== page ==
A changing of the guard
Or the new CDO is revolting? There are so many questions about rumoured plans for a new SDR, a new financial model, and – wait for it – a new IT system
It appears we have a new CDO. Congratulations to Tom Ferris on his secondment. I’m still waiting for my official email; you? It probably says a lot about the kind of distribution lists I’m on, but I get all the other ones from the Scottish Government about SDR updates. Maybe not the ideal start from a communications point of view but I think that’s pretty much par for the course?
So, what can we expect from the new CDO? Well, it appears that we are about to enter into a short period of change. What do I mean, I hear you mutter as you read this on your way to something more interesting? Well, I am reliably informed that we are going to move into a new quality-driven model of delivery via a new SDR with a new financial model complemented by a newly designed clinical IT system which will integrate with PSD. And all this by winter 2021 or spring 2022. Now, being that this is based on the OHIP and the previous CDO’s mantra was “evolution not revolution” the above seems a lot like a revolution. To redesign a whole system, financial model and the SDR is quite an undertaking. I’m not necessarily suggesting it’s a bad idea. I often think that putting a bomb under the system and starting again is the only way to effect real change. However, I’d prefer to take that philosophical stance from the sidelines when I’m not up to my neck in financial quicksand.
To put my business and the approximately 1,000 other dental practices in Scotland who interact with NHS dentistry at risk of wholesale change in terms of what they do, how they do it, and how and what they are paid to do it, is potentially catastrophic. Not to be the harbinger of doom and all but, in Scotland, we don’t have the greatest record in terms of large-scale revisions and investments. I would offer the Scottish Parliament building, Edinburgh’s tram network and, in healthcare, the massive overspends on the new Queen Elizabeth Hospital and Edinburgh Children’s Hospital as evidence.
The other factor is the timescale for this. Ambitious is frankly a massive understatement; 24-30 months from now they want this to be up and running (possibly in early adopter practices). Two and half years to re-design and re-organise the whole of NHS dentistry in Scotland. I’d repeat that statement but I’m running out of ‘rant room’. Really?
Let’s move away from the emotive and difficult stuff like model of delivery, financial model, and the SDR. Did you notice I sneaked in a new clinical IT system designed and delivered by the Scottish Government? Now, God knows we all have issues with our IT systems. They don’t do all the clinical or financial stuff we’d like. They don’t talk to PSD properly (anyone else having EDI problems?). They don’t do the new prior approval thing very well. However, they are already designed, working, updating, supported and independently contracted to each and every practice.
Do we think that we can produce a new system from scratch in 24-30 months? Do we think it will be any better than the existing systems? Do we actually need the Scottish Government to spend time and money from the dental budget creating something that already exists, and they don’t currently pay for? It’s like Denpro; why create something which already exists and operates by the standard economic tensions of supply and demand and dentists have to fund it from their practice income regardless? I am not an economist, but it doesn’t make much sense.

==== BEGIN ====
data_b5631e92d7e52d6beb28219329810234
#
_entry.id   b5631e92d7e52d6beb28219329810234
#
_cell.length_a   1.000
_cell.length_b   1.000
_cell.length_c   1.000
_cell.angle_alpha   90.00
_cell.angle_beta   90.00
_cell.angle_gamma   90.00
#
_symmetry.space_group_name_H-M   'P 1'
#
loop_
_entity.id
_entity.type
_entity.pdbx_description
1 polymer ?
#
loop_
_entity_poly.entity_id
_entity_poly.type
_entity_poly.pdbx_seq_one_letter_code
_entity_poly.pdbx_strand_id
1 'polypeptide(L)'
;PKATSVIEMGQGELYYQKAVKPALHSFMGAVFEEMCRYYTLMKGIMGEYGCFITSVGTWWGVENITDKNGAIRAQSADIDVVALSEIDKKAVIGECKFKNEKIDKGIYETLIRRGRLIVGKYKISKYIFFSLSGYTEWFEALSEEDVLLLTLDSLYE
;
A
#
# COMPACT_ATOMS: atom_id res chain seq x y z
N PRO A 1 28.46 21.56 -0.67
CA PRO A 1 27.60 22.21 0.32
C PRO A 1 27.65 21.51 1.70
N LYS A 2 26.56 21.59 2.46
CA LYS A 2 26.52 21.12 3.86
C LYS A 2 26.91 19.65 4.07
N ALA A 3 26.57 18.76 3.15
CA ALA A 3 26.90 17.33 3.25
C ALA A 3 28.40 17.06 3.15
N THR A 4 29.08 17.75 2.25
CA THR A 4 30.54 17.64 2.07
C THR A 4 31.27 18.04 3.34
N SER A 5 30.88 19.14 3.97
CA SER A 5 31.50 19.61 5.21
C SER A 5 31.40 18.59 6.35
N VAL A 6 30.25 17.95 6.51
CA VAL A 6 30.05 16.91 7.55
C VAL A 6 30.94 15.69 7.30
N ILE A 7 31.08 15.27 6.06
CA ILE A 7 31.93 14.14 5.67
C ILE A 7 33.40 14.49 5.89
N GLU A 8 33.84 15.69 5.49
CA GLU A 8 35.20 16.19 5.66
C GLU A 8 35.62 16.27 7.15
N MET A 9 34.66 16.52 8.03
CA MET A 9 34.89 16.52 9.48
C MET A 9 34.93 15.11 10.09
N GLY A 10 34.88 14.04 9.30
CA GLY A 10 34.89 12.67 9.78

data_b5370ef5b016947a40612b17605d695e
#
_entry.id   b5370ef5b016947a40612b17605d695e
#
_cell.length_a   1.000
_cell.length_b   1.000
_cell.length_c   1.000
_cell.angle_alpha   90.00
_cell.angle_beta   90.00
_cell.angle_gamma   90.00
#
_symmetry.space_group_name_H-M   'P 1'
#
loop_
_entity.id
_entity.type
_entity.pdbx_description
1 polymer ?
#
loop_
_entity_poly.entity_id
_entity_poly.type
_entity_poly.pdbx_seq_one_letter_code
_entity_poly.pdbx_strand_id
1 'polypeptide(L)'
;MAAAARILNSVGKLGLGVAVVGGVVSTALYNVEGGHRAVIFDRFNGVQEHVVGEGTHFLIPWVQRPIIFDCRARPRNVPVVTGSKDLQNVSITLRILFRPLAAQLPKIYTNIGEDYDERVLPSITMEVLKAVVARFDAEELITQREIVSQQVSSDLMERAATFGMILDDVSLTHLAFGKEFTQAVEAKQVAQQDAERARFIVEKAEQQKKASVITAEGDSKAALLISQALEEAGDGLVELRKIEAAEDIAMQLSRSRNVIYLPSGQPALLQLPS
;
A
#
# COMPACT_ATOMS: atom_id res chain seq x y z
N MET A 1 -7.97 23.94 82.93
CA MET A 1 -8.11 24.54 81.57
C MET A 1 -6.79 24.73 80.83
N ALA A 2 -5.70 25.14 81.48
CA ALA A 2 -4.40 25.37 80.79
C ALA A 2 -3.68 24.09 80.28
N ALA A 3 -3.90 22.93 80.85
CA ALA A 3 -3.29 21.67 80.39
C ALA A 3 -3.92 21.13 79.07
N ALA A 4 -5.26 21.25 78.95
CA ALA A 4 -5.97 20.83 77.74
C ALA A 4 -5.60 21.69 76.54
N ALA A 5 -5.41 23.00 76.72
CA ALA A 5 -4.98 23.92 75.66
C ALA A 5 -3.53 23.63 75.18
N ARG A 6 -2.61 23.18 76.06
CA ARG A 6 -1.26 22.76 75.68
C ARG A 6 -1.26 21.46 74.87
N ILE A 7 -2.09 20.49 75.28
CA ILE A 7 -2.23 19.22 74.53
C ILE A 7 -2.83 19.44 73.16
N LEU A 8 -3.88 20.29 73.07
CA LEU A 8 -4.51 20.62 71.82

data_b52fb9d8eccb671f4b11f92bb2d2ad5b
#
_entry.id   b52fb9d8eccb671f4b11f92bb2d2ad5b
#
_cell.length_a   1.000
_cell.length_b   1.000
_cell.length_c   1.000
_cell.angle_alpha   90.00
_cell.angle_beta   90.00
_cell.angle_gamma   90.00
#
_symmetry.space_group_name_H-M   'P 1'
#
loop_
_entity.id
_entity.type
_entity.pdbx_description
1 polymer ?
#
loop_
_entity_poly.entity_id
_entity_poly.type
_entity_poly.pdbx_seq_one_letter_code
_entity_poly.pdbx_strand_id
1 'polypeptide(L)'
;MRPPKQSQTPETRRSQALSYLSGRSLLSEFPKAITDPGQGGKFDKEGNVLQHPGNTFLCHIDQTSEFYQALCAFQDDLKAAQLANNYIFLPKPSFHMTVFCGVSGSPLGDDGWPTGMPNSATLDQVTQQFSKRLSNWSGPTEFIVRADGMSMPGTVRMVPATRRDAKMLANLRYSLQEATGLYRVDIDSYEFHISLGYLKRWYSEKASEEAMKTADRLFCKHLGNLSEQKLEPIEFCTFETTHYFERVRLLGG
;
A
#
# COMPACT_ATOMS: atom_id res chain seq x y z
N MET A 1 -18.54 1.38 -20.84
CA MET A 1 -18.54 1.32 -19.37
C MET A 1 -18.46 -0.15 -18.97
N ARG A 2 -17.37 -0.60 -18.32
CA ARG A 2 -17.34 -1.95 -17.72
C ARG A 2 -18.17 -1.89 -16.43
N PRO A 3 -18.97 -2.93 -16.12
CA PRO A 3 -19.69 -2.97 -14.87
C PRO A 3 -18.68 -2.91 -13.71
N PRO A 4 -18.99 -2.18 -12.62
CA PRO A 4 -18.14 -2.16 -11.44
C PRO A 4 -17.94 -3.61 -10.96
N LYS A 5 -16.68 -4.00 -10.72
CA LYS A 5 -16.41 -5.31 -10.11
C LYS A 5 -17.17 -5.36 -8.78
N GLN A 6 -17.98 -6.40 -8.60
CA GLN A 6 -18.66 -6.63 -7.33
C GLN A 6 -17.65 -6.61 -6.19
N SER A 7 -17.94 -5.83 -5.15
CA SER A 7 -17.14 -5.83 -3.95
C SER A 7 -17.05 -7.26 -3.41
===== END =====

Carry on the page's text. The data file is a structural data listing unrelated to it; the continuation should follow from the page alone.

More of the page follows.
Maybe from the dentists’ point of view we think we might get something for nothing and no longer have to pay software maintenance fees? That may be so but what are the tie-ins? If it’s ‘free’ then surely, we are not the clients and would have great difficulty in complaining if it’s not working? Will it deal with private work? Most practices are not 100 per cent NHS; if we need a different system to run our private work, what’s the point? Is this a method of the SG finding out what private work we do? Maybe that’s good for stats but I’m pretty sure most practitioners would be a bit cagey about that.
If it does operate like R4 or Exact, and so on, and charge fees, are they going to be competitive? Does it create a monopoly where you have to use their system to access NHS fees? Would the other suppliers make a legal challenge to this or would they just see Scotland as a lost leader and desert the sinking ship? If they do charge fees on a single system monopoly, what’s to say they won’t end up charging us a fortune?
So, as usual, I just ask questions and don’t give any answers. I don’t even claim to have all the questions. I’m pretty sure there are some really sharp operators out there with many more questions and concerns. And now here’s the real concern: the groups who are consulting on these changes are announced and there are very few GDPs involved. Those who are, come from the political fora. While I understand that’s the usual conduit; surely a couple of random practice owners that do a lot of NHS work might be good to have in the mix? Expose some of the potential flaws early in the process. Give a real-life perspective. Maybe make the whole thing workable for those who actually operate the system? I am a cynic. I am also deeply concerned.